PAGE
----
1-4-5

1-4-5

(actually it’s I-IV-V)

Guitar Level: Beginner

You’ve probably heard that it’s easy to learn to play the guitar.  “Teach me three chords and I’ll play almost any song.”  This is obviously an exaggeration but many songs are based on a progression involving three chords.  The formula for these three magical chords is usually 1-4-5.

Take the key of C as an example.  The scale is C_D_E_F_G_A_B_C.  The first position is the C, the fourth is the F and the fifth is the G.  A simple song in the key of C will most likely include the C, the F and the G major chords.

You can do this for all the scales and come up with the following popular chord arrangements (only the major scales are shown):

Key of A*:       A-D-E
Key of Bb:       Bb-Eb-F
Key of B:         B-E-F#
Key of C*:       C-F-G
Key of Db:       Db-Gb-Ab
Key of D*:       D-G-A
Key of Eb:        Eb-Ab-Bb
Key of E*:        E-A-B
Key of F:          F-Bb-C
Key of F#:        F#-B-C#
Key of G*:       G-C-D
Key of Ab:       Ab-Db-Eb 

*denotes easy guitar keys

Now let’s take it up a notch.  Seasoned guitarists will be intimately familiar with these chord groupings and will have a few favorite finger patterns that they like to use, or perhaps some base runs to connect the chords together.  I’ll give you a few of my favorites as an example.

For the key of G, I like to move from the C to the D chord by sometimes just moving my 032010 C chord fingering up two frets to 554030 for a real nice sounding D/A.  You can even slide the chords while they are still ringing for a slurred musical effect.  Here’s another example, in the key of A, I like to change my D shape finger pattern by barring my first finger across the first four frets at the second fret to form xx4232 and moving it up two to form an E chord 0x6454.  This is actually moving a D/F# to an E/G# without the open low E string, or if you include the open low E it becomes a more fuller E chord with a big resounding base note balanced off nicely by the upper chord tones played around the forth, fifth and sixth frets.  I actually learned this one by watching Keith Richards of the Rolling Stones play.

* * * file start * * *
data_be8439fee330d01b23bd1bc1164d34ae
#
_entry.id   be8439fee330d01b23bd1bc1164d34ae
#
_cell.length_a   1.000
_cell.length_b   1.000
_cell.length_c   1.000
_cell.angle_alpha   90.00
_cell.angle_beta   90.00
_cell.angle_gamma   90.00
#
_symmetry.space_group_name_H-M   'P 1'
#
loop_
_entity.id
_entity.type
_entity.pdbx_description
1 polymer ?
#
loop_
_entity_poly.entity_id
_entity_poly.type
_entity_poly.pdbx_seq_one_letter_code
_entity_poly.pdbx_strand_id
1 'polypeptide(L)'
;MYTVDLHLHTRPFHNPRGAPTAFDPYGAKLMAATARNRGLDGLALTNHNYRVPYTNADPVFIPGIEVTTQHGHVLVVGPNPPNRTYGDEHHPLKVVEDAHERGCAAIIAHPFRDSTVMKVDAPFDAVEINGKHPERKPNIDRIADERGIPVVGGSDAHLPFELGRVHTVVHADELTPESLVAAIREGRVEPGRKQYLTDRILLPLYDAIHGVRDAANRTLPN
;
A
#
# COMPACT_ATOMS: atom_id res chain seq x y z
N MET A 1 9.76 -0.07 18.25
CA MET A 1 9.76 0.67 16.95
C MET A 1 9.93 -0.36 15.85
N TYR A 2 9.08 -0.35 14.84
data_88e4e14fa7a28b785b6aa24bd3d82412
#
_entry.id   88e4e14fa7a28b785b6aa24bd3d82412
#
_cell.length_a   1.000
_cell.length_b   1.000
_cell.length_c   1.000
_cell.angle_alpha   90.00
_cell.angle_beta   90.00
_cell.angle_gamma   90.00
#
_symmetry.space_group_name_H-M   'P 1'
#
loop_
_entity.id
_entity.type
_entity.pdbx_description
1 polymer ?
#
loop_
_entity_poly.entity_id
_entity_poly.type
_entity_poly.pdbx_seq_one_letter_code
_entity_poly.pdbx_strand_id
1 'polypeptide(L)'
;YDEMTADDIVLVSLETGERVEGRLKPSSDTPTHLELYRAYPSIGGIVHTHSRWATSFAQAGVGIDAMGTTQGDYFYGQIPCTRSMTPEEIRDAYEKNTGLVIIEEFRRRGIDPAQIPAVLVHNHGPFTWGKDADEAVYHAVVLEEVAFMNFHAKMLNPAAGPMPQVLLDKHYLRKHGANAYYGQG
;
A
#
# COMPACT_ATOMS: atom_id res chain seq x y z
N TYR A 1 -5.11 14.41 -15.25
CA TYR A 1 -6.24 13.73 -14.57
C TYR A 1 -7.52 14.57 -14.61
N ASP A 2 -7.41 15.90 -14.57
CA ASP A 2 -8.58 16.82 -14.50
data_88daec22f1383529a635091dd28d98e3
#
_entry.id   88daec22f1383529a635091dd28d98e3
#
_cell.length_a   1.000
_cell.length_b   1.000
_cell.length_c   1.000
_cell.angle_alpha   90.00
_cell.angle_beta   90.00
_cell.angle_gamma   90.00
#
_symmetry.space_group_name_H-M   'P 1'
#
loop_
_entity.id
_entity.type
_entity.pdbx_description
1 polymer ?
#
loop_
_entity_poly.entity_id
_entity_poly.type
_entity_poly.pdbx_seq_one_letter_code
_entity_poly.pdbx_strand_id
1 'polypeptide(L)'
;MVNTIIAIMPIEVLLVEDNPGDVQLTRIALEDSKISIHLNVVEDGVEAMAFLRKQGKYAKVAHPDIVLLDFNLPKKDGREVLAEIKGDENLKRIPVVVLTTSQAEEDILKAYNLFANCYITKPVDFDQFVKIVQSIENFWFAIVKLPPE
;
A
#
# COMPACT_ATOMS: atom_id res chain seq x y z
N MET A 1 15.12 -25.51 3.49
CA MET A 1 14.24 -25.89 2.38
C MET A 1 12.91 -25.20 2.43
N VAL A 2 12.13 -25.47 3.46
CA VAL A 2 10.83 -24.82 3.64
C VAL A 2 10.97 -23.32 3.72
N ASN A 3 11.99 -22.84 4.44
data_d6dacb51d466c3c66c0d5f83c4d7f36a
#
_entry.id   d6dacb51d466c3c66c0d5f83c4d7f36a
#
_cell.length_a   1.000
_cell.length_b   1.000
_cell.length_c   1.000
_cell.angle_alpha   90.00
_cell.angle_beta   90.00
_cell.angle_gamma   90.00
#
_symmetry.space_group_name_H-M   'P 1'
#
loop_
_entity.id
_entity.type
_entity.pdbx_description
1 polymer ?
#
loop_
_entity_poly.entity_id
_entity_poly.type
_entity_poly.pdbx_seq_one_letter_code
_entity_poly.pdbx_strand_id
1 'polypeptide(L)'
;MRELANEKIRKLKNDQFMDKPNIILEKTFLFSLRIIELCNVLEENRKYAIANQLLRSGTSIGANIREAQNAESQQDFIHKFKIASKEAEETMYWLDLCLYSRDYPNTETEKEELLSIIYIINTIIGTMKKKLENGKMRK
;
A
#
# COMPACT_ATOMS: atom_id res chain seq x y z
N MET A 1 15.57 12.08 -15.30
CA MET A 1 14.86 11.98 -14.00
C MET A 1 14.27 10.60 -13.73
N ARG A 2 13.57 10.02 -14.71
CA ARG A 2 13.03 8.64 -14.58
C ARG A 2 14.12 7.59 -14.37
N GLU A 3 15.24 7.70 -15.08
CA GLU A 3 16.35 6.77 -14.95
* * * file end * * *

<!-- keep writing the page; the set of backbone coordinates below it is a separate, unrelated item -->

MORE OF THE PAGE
Here’s a similar trick for the key of C.  Try playing the F chord like this: 13321x (use a thumb wrap to grab the F on the low E string) then move this pattern up two frets to form the G (35543x) but here’s the trick; practice pulling your fingers off the F chord before grabbing the G chord.  As you pull off, the open strings should ring before you grab the G chord.  This adds a nice affect; it’s kind of like getting a partial G chord or maybe an Em11 in between the F and G chord shapes.  You can also “pull off” the G chord which might resolve nicely to whatever chord you are going to next.

There are many other riffs and tricks but I don’t want to stifle your creativity.  Play around with the 1-4-5 chord patterns and see what you can come up with.  You will notice that all three of my examples are based on the fourth and fifth chords since these are only two frets away from one another which enables you to slide from one to another.

You should also know that the I-IV-V formula came from blues and rock;  other styles of music use other formulas.  For example, a popular jazz formula is ii-V-I and usually is based on the 7 chord so in the key of C, the progression would be Dm7 – G7 – Cmaj7.

Happy Strumming,

Steve

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